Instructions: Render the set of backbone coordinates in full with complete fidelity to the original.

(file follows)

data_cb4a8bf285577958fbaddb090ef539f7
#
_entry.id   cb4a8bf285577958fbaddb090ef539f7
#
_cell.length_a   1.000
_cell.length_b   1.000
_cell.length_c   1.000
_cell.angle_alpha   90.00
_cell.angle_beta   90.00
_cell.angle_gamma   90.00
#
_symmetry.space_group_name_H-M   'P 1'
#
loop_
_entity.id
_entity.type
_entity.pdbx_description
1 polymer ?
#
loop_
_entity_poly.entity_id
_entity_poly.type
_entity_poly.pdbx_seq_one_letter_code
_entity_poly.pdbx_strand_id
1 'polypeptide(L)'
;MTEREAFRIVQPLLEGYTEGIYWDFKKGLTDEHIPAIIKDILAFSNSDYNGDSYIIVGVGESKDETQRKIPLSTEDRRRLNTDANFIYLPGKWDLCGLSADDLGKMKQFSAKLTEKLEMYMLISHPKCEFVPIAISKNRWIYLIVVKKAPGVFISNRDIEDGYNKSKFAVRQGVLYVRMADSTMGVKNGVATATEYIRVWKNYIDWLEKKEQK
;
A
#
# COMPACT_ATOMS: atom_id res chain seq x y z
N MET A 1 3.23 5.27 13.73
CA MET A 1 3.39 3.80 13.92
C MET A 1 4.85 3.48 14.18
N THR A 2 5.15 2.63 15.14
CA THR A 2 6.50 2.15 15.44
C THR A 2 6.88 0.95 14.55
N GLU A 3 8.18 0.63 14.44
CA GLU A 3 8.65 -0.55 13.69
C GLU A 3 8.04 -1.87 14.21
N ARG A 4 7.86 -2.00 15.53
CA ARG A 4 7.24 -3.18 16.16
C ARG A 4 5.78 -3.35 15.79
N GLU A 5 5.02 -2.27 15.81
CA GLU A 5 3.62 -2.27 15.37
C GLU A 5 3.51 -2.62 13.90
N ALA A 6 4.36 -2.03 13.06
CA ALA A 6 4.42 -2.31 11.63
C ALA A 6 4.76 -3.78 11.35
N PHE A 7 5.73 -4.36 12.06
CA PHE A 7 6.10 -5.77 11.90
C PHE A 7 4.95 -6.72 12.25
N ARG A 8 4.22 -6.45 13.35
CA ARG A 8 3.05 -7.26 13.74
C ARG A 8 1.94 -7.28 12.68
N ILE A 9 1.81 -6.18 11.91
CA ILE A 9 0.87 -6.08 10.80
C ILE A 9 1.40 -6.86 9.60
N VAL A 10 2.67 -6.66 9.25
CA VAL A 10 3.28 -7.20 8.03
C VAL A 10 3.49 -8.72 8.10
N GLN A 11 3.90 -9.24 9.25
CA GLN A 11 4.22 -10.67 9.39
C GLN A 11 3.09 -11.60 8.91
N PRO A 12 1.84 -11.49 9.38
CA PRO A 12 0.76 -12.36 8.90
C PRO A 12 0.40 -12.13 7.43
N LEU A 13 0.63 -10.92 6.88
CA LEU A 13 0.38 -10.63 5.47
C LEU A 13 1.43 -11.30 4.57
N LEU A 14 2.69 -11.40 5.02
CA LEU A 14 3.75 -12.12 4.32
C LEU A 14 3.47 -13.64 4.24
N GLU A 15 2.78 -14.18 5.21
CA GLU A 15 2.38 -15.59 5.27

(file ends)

data_cb4a8bf285577958fbaddb090ef539f7
#
_entry.id   cb4a8bf285577958fbaddb090ef539f7
#
_cell.length_a   1.000
_cell.length_b   1.000
_cell.length_c   1.000
_cell.angle_alpha   90.00
_cell.angle_beta   90.00
_cell.angle_gamma   90.00
#
_symmetry.space_group_name_H-M   'P 1'
#
loop_
_entity.id
_entity.type
_entity.pdbx_description
1 polymer ?
#
loop_
_entity_poly.entity_id
_entity_poly.type
_entity_poly.pdbx_seq_one_letter_code
_entity_poly.pdbx_strand_id
1 'polypeptide(L)'
;MTEREAFRIVQPLLEGYTEGIYWDFKKGLTDEHIPAIIKDILAFSNSDYNGDSYIIVGVGESKDETQRKIPLSTEDRRRLNTDANFIYLPGKWDLCGLSADDLGKMKQFSAKLTEKLEMYMLISHPKCEFVPIAISKNRWIYLIVVKKAPGVFISNRDIEDGYNKSKFAVRQGVLYVRMADSTMGVKNGVATATEYIRVWKNYIDWLEKKEQK
;
A
#
# COMPACT_ATOMS: atom_id res chain seq x y z
N MET A 1 3.23 5.27 13.73
CA MET A 1 3.39 3.80 13.92
C MET A 1 4.85 3.48 14.18
N THR A 2 5.15 2.63 15.14
CA THR A 2 6.50 2.15 15.44
C THR A 2 6.88 0.95 14.55
N GLU A 3 8.18 0.63 14.44
CA GLU A 3 8.65 -0.55 13.69
C GLU A 3 8.04 -1.87 14.21
N ARG A 4 7.86 -2.00 15.53
CA ARG A 4 7.24 -3.18 16.16
C ARG A 4 5.78 -3.35 15.79
N GLU A 5 5.02 -2.27 15.81
CA GLU A 5 3.62 -2.27 15.37
C GLU A 5 3.51 -2.62 13.90
N ALA A 6 4.36 -2.03 13.06
CA ALA A 6 4.42 -2.31 11.63
C ALA A 6 4.76 -3.78 11.35
N PHE A 7 5.73 -4.36 12.06
CA PHE A 7 6.10 -5.77 11.90
C PHE A 7 4.95 -6.72 12.25
N ARG A 8 4.22 -6.45 13.35
CA ARG A 8 3.05 -7.26 13.74
C ARG A 8 1.94 -7.28 12.68
N ILE A 9 1.81 -6.18 11.91
CA ILE A 9 0.87 -6.08 10.80
C ILE A 9 1.40 -6.86 9.60
N VAL A 10 2.67 -6.66 9.25
CA VAL A 10 3.28 -7.20 8.03
C VAL A 10 3.49 -8.72 8.10
N GLN A 11 3.90 -9.24 9.25
CA GLN A 11 4.22 -10.67 9.39
C GLN A 11 3.09 -11.60 8.91
N PRO A 12 1.84 -11.49 9.38
CA PRO A 12 0.76 -12.36 8.90
C PRO A 12 0.40 -12.13 7.43
N LEU A 13 0.63 -10.92 6.88
CA LEU A 13 0.38 -10.63 5.47
C LEU A 13 1.43 -11.30 4.57
N LEU A 14 2.69 -11.40 5.02
CA LEU A 14 3.75 -12.12 4.32
C LEU A 14 3.47 -13.64 4.24
N GLU A 15 2.78 -14.18 5.21
CA GLU A 15 2.38 -15.59 5.27